# Random number between 0 and 1? [duplicate]

I want a random number between 0 and 1, like 0.3452. I used `random.randrange(0, 1)` but it is always 0 for me. What should I do?

• @gidim: this is more specific question e.g., `random.random()` (`[0,1)`) is the answer to this question but not the question you've linked and therefore it is not a duplicate.
– jfs
Commented Oct 27, 2015 at 4:28
• randrange(a,b) returns INTEGERS between a (incl.) and b (excl.) Commented Oct 27, 2015 at 6:26
• import numpy as np np.random.random_sample((120)) Commented Aug 23, 2020 at 19:20

You can use `random.uniform`

``````import random
random.uniform(0, 1)
``````
• This just does `return a + (b-a) * self.random()` Commented Oct 27, 2015 at 4:12
• To get always same numbers, ensure to set a seed first, just `random.seed(123)` Commented Feb 6, 2018 at 14:49

`random.random()` does exactly that

``````>>> import random
>>> for i in range(10):
...     print(random.random())
...
0.908047338626
0.0199900075962
0.904058545833
0.321508119045
0.657086320195
0.714084413092
0.315924955063
0.696965958019
0.93824013683
0.484207425759
``````

If you want really random numbers, and to cover the range [0, 1]:

``````>>> import os
>>> int.from_bytes(os.urandom(8), byteorder="big") / ((1 << 64) - 1)
0.7409674234050893
``````
• random.random return values between [0,1) so then return would never be 1. Commented Oct 27, 2015 at 4:03
• @gidim: `randrange(a, b)` excludes `b` as well as anything `*range()` in Python. Python uses option a). OP shows `randrange()`, not `randint()` that includes both edges.
– jfs
Commented Oct 27, 2015 at 4:29
• Even if it would include, the probability to return 1 would be extremely low (as in practice there is a 64 digits precision of python's float), so it wouldn't change much. Commented Sep 30, 2019 at 9:34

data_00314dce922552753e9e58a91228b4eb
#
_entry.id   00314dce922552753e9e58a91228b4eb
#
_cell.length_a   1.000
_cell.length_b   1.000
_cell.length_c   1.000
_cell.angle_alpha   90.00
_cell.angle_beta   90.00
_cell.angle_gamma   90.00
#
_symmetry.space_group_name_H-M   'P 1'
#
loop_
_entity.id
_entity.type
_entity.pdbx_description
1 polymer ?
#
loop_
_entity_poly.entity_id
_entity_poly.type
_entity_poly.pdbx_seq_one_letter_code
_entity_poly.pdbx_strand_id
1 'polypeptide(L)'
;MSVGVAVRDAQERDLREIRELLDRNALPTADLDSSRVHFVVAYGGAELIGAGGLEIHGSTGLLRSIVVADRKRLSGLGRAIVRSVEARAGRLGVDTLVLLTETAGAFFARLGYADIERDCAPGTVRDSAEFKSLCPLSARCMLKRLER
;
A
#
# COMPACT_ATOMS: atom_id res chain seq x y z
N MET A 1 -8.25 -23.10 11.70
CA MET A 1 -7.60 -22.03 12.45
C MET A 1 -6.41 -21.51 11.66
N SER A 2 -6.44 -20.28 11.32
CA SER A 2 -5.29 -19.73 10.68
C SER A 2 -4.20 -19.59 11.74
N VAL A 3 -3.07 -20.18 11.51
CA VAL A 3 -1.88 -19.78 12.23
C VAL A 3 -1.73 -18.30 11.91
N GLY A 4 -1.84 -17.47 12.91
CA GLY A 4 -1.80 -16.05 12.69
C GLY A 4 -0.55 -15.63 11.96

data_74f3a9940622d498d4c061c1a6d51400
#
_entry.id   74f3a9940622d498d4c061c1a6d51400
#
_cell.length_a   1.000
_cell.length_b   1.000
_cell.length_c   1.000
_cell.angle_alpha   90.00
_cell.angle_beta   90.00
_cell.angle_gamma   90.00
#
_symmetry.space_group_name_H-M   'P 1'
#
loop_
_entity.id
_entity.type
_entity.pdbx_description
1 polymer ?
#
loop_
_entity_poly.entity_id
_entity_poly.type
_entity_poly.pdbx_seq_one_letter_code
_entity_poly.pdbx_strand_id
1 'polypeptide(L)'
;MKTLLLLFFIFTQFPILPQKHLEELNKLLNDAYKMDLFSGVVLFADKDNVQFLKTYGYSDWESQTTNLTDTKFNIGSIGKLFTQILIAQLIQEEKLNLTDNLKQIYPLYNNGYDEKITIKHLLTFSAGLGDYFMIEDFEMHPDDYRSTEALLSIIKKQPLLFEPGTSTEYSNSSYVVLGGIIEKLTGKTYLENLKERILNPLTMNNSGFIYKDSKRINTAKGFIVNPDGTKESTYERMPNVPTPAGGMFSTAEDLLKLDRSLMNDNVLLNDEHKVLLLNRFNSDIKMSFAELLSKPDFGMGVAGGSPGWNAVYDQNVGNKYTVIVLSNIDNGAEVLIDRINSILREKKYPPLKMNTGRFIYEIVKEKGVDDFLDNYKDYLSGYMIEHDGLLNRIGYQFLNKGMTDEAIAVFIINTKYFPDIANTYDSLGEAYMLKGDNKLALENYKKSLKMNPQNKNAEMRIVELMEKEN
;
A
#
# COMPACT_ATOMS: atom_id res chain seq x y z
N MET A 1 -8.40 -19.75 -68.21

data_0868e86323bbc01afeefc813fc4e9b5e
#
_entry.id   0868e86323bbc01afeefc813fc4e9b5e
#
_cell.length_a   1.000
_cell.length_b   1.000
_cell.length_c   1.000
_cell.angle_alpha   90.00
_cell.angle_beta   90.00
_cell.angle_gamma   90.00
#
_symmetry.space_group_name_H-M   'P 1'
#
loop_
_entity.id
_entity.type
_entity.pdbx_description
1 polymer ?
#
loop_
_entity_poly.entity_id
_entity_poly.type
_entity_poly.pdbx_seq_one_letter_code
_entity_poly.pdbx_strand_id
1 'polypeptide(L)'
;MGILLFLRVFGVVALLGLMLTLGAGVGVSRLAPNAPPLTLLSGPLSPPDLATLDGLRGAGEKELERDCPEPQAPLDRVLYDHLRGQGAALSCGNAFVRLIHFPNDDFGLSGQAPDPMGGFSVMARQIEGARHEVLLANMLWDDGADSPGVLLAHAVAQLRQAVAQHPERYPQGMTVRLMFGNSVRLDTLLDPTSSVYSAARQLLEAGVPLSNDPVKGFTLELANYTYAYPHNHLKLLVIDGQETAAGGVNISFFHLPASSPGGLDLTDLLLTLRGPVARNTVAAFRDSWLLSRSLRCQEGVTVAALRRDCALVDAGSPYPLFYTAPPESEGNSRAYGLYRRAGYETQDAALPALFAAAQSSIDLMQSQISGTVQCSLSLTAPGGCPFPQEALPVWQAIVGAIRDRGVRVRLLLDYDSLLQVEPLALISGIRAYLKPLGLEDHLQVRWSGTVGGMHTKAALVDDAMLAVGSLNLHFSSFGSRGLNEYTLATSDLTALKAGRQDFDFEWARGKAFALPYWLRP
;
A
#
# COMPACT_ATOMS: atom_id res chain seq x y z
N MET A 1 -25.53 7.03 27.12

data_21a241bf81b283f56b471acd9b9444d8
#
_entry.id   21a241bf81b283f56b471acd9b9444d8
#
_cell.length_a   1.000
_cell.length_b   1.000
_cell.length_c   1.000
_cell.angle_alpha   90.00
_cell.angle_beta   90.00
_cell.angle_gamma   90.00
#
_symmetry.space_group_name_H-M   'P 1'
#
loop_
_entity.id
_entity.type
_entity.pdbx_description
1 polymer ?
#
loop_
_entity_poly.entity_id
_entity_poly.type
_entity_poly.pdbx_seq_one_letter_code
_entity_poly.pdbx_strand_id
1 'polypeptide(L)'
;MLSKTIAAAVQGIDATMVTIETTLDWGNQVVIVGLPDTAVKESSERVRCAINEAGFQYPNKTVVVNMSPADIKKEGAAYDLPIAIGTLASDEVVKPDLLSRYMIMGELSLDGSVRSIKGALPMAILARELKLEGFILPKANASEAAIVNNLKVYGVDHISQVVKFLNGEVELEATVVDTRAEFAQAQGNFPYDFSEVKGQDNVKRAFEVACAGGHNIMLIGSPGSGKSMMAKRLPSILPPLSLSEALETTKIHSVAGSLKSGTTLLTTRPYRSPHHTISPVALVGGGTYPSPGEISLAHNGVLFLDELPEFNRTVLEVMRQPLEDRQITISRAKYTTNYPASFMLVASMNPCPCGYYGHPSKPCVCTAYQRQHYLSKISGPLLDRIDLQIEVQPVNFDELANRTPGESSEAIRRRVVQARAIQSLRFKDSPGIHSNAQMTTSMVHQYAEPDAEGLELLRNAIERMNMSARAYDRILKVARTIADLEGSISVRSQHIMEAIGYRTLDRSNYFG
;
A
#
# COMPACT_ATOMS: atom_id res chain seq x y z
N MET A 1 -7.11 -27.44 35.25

I want a random number between 0 and 1, like 0.3452

`random.random()` is what you are looking for:

From python docs: random.random() Return the next random floating point number in the range [0.0, 1.0).

And, btw, Why your try didn't work?:

Your try was: `random.randrange(0, 1)`

From python docs: random.randrange() Return a randomly selected element from range(start, stop, step). This is equivalent to choice(range(start, stop, step)), but doesn’t actually build a range object.

So, what you are doing here, with `random.randrange(a,b)` is choosing a random element from `range(a,b)`; in your case, from `range(0,1)`, but, guess what!: the only element in `range(0,1)`, is `0`, so, the only element you can choose from `range(0,1)`, is `0`; that's why you were always getting `0` back.

you can use use numpy.random module, you can get array of random number in shape of your choice you want

``````>>> import numpy as np
>>> np.random.random(1)[0]
0.17425892129128229
>>> np.random.random((3,2))
array([[ 0.7978787 ,  0.9784473 ],
[ 0.49214277,  0.06749958],
[ 0.12944254,  0.80929816]])
>>> np.random.random((3,1))
array([[ 0.86725993],
[ 0.36869585],
[ 0.2601249 ]])
>>> np.random.random((4,1))
array([[ 0.87161403],
[ 0.41976921],
[ 0.35714702],
[ 0.31166808]])
>>> np.random.random_sample()
0.47108547995356098
``````

This solution works!

`random.randrange(0,2)`

• For reference, the OP wanted a float between 0 and 1 but this will return a choice between integers 0 and 1. Commented Nov 5, 2016 at 3:38
• How does this answers the question? One is looking for a floating point number between 0 and 1 (exclusive). Commented Jan 13, 2017 at 12:43

RTM

From the docs for the Python `random` module:

``````Functions for integers:

random.randrange(stop)
random.randrange(start, stop[, step])

Return a randomly selected element from range(start, stop, step).
This is equivalent to choice(range(start, stop, step)), but doesn’t
actually build a range object.
``````

That explains why it only gives you 0, doesn't it. `range(0,1)` is `[0]`. It is choosing from a list consisting of only that value.

Also from those docs:

``````random.random()
Return the next random floating point number in the range [0.0, 1.0).
``````

But if your inclusion of the `numpy` tag is intentional, you can generate many random floats in that range with one call using a `np.random` function.

My variation that I find to be more flexible.

``````str_Key           = ""
str_FullKey       = ""
str_CharacterPool = "01234ABCDEFfghij~-)"
for int_I in range(64):
str_Key = random.choice(str_CharacterPool)
str_FullKey = str_FullKey + str_Key
``````